So every functoin has 4 parts. The return type, the name, the parameters, and the body/definition
The first 3 make up the declaration / header / prototype. The last makes up the definition.
So lets examine each of these individually....
First you have the return type.
The return type in your first post "void" is a common on that basically means the function will be returning NOTHING. Functions that have a void return type, usually take in certain parameters and modify them in the function definition. Since it isn't returning something, the variables being taken in are usually members of something else in code that are just being modified in this void function.
Some common return types are
There are plenty other return types, including classes/structs/user defined variables/etc...
The next function part is the name. This is quite self explanatory... it's just the name of the function.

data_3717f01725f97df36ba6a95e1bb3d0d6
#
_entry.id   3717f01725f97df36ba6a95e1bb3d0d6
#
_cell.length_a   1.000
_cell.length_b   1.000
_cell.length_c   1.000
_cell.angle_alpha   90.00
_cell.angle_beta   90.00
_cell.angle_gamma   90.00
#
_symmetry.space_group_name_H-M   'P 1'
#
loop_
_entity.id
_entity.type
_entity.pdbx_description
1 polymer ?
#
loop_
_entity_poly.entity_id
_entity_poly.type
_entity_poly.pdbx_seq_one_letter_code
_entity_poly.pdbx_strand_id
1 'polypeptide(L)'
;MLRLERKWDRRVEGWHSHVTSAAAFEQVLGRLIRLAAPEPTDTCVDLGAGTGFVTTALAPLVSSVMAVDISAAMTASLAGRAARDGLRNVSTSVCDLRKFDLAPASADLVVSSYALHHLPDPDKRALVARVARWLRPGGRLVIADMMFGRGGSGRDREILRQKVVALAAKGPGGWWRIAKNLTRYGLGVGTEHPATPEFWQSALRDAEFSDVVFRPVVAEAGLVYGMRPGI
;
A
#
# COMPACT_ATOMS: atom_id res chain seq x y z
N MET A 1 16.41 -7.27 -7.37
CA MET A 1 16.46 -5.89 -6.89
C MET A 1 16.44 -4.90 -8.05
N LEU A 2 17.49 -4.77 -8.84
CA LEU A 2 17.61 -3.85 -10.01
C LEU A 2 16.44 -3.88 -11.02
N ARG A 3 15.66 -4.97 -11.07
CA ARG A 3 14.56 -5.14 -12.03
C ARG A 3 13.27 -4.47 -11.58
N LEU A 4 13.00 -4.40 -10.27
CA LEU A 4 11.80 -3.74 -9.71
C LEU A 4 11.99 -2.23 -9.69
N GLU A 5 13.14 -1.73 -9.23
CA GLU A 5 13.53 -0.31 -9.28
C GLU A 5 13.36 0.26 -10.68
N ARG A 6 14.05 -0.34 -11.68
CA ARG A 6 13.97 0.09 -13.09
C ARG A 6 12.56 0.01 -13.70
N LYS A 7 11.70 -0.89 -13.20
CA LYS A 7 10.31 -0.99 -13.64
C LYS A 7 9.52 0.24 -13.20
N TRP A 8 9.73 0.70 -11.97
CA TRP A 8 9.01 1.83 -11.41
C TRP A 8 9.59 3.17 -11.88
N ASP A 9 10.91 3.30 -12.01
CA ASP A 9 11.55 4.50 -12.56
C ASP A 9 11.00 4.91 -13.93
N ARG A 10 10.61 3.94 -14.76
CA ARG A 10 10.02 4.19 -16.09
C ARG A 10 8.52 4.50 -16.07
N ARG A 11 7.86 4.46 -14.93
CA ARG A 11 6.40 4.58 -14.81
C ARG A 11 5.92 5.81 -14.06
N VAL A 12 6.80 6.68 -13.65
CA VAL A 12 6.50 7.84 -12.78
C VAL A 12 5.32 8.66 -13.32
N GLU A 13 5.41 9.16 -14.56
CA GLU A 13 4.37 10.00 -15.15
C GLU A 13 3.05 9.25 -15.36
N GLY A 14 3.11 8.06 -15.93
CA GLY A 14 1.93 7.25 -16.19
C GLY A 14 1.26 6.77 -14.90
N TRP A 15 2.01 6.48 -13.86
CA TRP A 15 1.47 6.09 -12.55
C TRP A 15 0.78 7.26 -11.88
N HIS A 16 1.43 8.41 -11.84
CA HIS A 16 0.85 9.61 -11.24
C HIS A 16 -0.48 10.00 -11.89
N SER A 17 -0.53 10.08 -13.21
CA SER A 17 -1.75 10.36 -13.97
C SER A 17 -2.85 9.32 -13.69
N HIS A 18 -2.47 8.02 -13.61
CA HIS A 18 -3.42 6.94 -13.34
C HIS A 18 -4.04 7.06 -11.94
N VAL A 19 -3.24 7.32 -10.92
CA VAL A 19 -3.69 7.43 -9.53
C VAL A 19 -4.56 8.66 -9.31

So from what you've learned so far, a return type and a name.. you can do:
Next, is the parameters. This is the last part which makes up the Function header/prototype. The parameters are basically just variables being sent into the function, and modified within the function. Parameters can take basically any type of variable that a function can return... For example:
void ChangeScreenResolution(int ScreenWidth, int ScreenHeight)
bool IsPlayerHealthBelowZero(int playerHealth)
Last, is the function definition... This is the body of the function. This is where the magic happens. The function definition takes in the parameters (if any), and modifies them, then it returns something (if any are needed).
So in the first example above, the function takes in a new screen width and height, then sets the current screen width and height to the new ones that were passed in.
The second example, takes in the current player health, checks to see if it's zero (or below)... then sets it to 0 just incase it is below, and returns "true" if it is below or equal to 0. Otherwise, it returns false. I have to return a bool value since the function returns a bool. In this case, if the player health is <= 0, i return true and as soon as the compiler hits that return, it exits that function immediately with that return type. If the playerHealth is greater than 0, then that if statement fails, and it goes down to the next statement, which is a return false, which leaves the function immediately with that return type.
Hope this all helps. I'm sure theres better tutorials on the net :)